This graph to the left shows the entire year in three day interval averages.  It is a histogram of geomagnetic storms with Kp levels greater than 8.  The red lines show the equinoxes, and it shows how close the maximums are to exact equinox.  Also this graph shows the clear maximum in July.  Equinoctial maximums were discovered nearly a century ago [Cortie, 1912].  The exact dates of these maximums and the exact reason that this occurs is a large debate.  Several theoretical models [Cortie, 1912; Russell and McPherron, 1973; McIntosh, 1959; Lyatsky, 2001; Berthelier, 1976; Green, 1984; Orlando, 1995; Clua de Gonzalez et al., 1993; Cliver et al., 2000] have attempted to explain them, however all of them differ in their predictions of which days should be the maxima. 
This graph was created over BHM or universal time.  It is a histogram for geomagnetic  storms with Kp greater than 6.  This graph clearly shows a maximum between 18 UT (1800 BHM on the graph) and 3 UT (300 BHM on the graph).  It also shows a minimum around 9 UT.  This variation is most interesting because Kp is a planetary index, which means that the local time should make no difference.  It may be night time for some of the magnetometers but it may be day time for others. We believe there must be a physical mechanism at work here.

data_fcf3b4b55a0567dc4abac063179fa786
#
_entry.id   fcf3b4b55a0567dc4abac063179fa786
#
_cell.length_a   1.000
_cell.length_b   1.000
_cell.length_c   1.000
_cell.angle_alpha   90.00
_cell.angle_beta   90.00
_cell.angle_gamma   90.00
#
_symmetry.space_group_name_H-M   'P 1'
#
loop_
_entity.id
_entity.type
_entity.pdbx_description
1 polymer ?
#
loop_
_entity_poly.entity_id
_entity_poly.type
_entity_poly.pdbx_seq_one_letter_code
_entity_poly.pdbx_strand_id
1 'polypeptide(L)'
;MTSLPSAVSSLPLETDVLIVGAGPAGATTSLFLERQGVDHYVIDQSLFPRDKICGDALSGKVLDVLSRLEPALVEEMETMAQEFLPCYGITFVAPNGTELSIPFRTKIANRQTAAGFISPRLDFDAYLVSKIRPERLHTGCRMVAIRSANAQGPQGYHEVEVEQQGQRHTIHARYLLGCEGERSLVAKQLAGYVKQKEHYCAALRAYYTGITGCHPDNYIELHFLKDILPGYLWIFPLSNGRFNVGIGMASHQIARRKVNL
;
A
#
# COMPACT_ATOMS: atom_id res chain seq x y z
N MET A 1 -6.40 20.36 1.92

Berthelier, A., Influence of the polarity of the interplanetary magnetic field on the annual and diurnal variations of magnetic activity, J. Geophys. Res., 81, 4546, 1976
   Cliver, E. W., Y. Kamide, and A. G. Ling, Mountains versus valleys: Semiannual variation of geomagnetic activity, J. Geophys. Res., 105, 2413, 2000
   Clua de Gonzalez, A. L., W. D. Gonzalez, S. L. G. Dutra, and B.T. Tsurutani, Periodic variation in the geomagnetic activity: A study based on the Ap index, J. Geophys. Res., 98, 9215, 1993
   Cortie, A. L., Sunspots and terrestrial magnetic phenomena, 1898-1911, Mon. Notic. Roy. Astonom. Soc., 73, 52, 1912
   Gonzalez, W. D., A. L. C. Gonzalez, and B.T. Tsurutani, Dual-peak distribution of intense geomagnetic storms, Planet. Space Sci., 38, 181-187, 1990
   Lyatsky, W., P. T. Newell, and A. Hamza, Solar illumination as cause of the equinoctial preference for geomagnetic activity, Geophys. Res. Lett., 28, 12, 2353-2356, 2001
   McIntosh, D. H., On the annual variation of magnetic disturbances, Phil. Trans. Roy. Soc. London, Ser. A, 251, 525, 1959
   Russell, C. T., and R. L. McPherron, Semi-annual variation of geomagnetic activity, J. Geophys. Res., 78, 92, 1973
   Orlando, M., G. Moreno, M. Parisi, and M. Storini, Diurnal modulation of the geomagnetic activity induced by the southward component of the interplanetary magnetic field, J. Geophys. Res., 100, 19, 565, 1995
   Schlegel K., The strongest geomagnetic storms of the last century, Radio Science Bulletin, 298, September, 2001